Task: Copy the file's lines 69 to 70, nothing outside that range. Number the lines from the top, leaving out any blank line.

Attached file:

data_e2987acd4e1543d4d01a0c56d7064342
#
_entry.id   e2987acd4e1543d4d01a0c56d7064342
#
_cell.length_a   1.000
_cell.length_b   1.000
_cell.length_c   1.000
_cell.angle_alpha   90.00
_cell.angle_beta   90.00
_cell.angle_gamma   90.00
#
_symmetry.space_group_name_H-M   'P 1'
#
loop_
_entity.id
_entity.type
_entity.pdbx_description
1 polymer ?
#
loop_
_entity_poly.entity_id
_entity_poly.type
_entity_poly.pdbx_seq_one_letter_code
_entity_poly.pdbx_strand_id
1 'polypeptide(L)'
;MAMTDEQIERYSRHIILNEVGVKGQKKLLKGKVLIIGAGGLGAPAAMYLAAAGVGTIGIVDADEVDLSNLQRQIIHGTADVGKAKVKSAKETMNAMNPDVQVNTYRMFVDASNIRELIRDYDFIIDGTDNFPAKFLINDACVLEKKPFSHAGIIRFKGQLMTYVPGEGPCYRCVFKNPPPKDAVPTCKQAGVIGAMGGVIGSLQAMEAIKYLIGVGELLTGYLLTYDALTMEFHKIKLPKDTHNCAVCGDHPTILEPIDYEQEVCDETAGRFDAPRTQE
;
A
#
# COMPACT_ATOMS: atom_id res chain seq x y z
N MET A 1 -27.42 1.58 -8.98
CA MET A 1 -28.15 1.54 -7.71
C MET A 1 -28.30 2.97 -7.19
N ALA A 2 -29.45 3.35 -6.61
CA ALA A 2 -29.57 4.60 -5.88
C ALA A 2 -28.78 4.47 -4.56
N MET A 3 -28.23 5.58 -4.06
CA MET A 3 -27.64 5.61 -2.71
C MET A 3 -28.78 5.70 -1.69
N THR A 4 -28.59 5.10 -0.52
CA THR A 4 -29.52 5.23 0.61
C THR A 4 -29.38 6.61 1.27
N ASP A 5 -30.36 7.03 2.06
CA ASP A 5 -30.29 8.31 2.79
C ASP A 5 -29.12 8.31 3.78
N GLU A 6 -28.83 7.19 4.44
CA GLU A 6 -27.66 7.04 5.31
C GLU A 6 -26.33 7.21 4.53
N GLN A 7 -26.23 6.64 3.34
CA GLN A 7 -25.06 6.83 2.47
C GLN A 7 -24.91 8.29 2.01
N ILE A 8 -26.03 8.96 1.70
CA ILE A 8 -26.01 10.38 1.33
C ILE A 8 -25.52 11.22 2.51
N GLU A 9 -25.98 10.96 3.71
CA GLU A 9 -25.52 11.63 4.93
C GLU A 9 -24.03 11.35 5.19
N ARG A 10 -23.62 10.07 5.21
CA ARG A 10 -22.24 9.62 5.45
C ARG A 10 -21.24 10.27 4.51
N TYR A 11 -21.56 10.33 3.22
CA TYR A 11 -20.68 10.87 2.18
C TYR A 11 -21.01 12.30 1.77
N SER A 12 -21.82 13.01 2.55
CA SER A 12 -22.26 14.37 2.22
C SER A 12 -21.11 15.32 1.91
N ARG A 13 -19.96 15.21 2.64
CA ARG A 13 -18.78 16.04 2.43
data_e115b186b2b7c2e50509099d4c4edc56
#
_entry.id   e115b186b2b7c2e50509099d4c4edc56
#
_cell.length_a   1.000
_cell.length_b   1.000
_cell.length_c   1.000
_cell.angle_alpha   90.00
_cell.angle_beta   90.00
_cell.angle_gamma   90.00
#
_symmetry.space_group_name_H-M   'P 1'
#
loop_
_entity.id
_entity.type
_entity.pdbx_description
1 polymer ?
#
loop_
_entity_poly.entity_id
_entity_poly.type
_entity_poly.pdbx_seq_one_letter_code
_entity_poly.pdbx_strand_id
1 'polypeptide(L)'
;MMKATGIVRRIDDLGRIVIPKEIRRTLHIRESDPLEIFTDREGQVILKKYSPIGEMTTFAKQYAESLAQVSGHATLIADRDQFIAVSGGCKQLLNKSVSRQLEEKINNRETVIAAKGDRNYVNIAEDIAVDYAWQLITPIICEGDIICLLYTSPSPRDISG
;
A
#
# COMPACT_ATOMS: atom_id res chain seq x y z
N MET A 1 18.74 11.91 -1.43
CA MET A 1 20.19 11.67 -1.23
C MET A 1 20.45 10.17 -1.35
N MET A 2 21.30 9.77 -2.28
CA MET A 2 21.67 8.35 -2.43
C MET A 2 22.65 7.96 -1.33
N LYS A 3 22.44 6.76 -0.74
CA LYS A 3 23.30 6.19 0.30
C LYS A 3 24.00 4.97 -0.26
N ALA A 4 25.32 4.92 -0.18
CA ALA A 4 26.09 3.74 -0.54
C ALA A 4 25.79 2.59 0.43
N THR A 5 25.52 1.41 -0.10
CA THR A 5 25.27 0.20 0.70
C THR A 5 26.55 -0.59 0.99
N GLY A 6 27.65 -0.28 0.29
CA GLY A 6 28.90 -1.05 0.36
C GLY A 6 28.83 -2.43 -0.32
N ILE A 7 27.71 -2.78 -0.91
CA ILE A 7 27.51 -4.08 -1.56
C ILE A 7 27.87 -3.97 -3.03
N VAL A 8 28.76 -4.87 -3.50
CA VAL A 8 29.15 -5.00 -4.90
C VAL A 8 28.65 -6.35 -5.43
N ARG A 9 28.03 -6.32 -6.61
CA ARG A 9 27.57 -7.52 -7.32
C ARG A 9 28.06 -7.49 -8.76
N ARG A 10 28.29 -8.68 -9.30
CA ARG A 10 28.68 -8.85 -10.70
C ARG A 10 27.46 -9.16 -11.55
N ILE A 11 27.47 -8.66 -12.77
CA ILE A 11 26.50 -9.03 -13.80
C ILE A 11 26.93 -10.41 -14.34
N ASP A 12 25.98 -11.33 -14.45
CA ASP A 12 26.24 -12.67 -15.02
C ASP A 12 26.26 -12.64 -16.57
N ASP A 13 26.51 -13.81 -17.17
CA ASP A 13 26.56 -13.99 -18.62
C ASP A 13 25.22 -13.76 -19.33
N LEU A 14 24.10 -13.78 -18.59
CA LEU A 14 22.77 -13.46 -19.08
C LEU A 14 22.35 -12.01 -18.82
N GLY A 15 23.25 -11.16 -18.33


data_e115b186b2b7c2e50509099d4c4edc56
#